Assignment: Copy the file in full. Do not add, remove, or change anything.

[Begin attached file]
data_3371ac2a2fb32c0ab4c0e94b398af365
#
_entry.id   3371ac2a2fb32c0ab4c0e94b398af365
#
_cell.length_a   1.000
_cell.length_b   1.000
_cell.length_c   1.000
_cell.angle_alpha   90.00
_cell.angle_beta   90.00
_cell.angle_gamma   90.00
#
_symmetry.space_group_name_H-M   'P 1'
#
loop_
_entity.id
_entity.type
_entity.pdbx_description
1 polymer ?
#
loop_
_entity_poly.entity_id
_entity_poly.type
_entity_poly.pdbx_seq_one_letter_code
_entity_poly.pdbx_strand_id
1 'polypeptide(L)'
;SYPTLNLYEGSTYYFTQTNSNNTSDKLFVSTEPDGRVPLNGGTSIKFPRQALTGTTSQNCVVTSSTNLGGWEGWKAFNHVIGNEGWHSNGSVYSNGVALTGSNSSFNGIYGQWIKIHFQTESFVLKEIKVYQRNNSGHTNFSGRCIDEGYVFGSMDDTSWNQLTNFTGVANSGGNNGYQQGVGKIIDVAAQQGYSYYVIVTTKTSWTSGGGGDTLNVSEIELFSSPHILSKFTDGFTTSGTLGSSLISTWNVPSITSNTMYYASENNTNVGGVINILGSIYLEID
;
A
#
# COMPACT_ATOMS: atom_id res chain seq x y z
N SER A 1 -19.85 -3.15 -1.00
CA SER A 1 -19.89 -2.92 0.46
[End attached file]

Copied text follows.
data_3371ac2a2fb32c0ab4c0e94b398af365
#
_entry.id   3371ac2a2fb32c0ab4c0e94b398af365
#
_cell.length_a   1.000
_cell.length_b   1.000
_cell.length_c   1.000
_cell.angle_alpha   90.00
_cell.angle_beta   90.00
_cell.angle_gamma   90.00
#
_symmetry.space_group_name_H-M   'P 1'
#
loop_
_entity.id
_entity.type
_entity.pdbx_description
1 polymer ?
#
loop_
_entity_poly.entity_id
_entity_poly.type
_entity_poly.pdbx_seq_one_letter_code
_entity_poly.pdbx_strand_id
1 'polypeptide(L)'
;SYPTLNLYEGSTYYFTQTNSNNTSDKLFVSTEPDGRVPLNGGTSIKFPRQALTGTTSQNCVVTSSTNLGGWEGWKAFNHVIGNEGWHSNGSVYSNGVALTGSNSSFNGIYGQWIKIHFQTESFVLKEIKVYQRNNSGHTNFSGRCIDEGYVFGSMDDTSWNQLTNFTGVANSGGNNGYQQGVGKIIDVAAQQGYSYYVIVTTKTSWTSGGGGDTLNVSEIELFSSPHILSKFTDGFTTSGTLGSSLISTWNVPSITSNTMYYASENNTNVGGVINILGSIYLEID
;
A
#
# COMPACT_ATOMS: atom_id res chain seq x y z
N SER A 1 -19.85 -3.15 -1.00
CA SER A 1 -19.89 -2.92 0.46